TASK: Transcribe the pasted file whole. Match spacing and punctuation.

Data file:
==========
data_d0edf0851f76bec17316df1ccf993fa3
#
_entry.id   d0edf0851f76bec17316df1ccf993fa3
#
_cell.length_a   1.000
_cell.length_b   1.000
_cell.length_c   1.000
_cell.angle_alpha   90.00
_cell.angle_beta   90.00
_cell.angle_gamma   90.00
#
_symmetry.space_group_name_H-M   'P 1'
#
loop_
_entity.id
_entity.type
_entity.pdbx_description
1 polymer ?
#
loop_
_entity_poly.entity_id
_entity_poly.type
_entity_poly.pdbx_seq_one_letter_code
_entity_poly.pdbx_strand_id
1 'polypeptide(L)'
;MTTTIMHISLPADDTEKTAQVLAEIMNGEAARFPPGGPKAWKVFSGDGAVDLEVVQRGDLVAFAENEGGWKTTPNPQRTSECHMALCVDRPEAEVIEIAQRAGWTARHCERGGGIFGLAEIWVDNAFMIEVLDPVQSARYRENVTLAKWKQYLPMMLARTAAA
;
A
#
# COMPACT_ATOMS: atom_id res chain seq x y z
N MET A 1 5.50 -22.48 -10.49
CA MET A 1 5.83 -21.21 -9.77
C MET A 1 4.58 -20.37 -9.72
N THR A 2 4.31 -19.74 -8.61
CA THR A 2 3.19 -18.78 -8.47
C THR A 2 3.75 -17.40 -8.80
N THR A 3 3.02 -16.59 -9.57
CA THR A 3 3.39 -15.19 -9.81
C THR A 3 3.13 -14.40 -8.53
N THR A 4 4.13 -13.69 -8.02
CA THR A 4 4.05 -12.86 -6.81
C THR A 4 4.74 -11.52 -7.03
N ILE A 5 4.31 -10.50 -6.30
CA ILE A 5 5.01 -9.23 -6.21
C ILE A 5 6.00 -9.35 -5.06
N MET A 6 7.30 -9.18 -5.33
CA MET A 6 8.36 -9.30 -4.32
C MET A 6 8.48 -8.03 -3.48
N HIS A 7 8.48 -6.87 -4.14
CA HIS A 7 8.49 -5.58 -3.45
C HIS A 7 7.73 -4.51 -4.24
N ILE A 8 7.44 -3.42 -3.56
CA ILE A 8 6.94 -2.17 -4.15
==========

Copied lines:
data_d0edf0851f76bec17316df1ccf993fa3
#
_entry.id   d0edf0851f76bec17316df1ccf993fa3
#
_cell.length_a   1.000
_cell.length_b   1.000
_cell.length_c   1.000
_cell.angle_alpha   90.00
_cell.angle_beta   90.00
_cell.angle_gamma   90.00
#
_symmetry.space_group_name_H-M   'P 1'
#
loop_
_entity.id
_entity.type
_entity.pdbx_description
1 polymer ?
#
loop_
_entity_poly.entity_id
_entity_poly.type
_entity_poly.pdbx_seq_one_letter_code
_entity_poly.pdbx_strand_id
1 'polypeptide(L)'
;MTTTIMHISLPADDTEKTAQVLAEIMNGEAARFPPGGPKAWKVFSGDGAVDLEVVQRGDLVAFAENEGGWKTTPNPQRTSECHMALCVDRPEAEVIEIAQRAGWTARHCERGGGIFGLAEIWVDNAFMIEVLDPVQSARYRENVTLAKWKQYLPMMLARTAAA
;
A
#
# COMPACT_ATOMS: atom_id res chain seq x y z
N MET A 1 5.50 -22.48 -10.49
CA MET A 1 5.83 -21.21 -9.77
C MET A 1 4.58 -20.37 -9.72
N THR A 2 4.31 -19.74 -8.61
CA THR A 2 3.19 -18.78 -8.47
C THR A 2 3.75 -17.40 -8.80
N THR A 3 3.02 -16.59 -9.57
CA THR A 3 3.39 -15.19 -9.81
C THR A 3 3.13 -14.40 -8.53
N THR A 4 4.13 -13.69 -8.02
CA THR A 4 4.05 -12.86 -6.81
C THR A 4 4.74 -11.52 -7.03
N ILE A 5 4.31 -10.50 -6.30
CA ILE A 5 5.01 -9.23 -6.21
C ILE A 5 6.00 -9.35 -5.06
N MET A 6 7.30 -9.18 -5.33
CA MET A 6 8.36 -9.30 -4.32
C MET A 6 8.48 -8.03 -3.48
N HIS A 7 8.48 -6.87 -4.14
CA HIS A 7 8.49 -5.58 -3.45
C HIS A 7 7.73 -4.51 -4.24
N ILE A 8 7.44 -3.42 -3.56
CA ILE A 8 6.94 -2.17 -4.15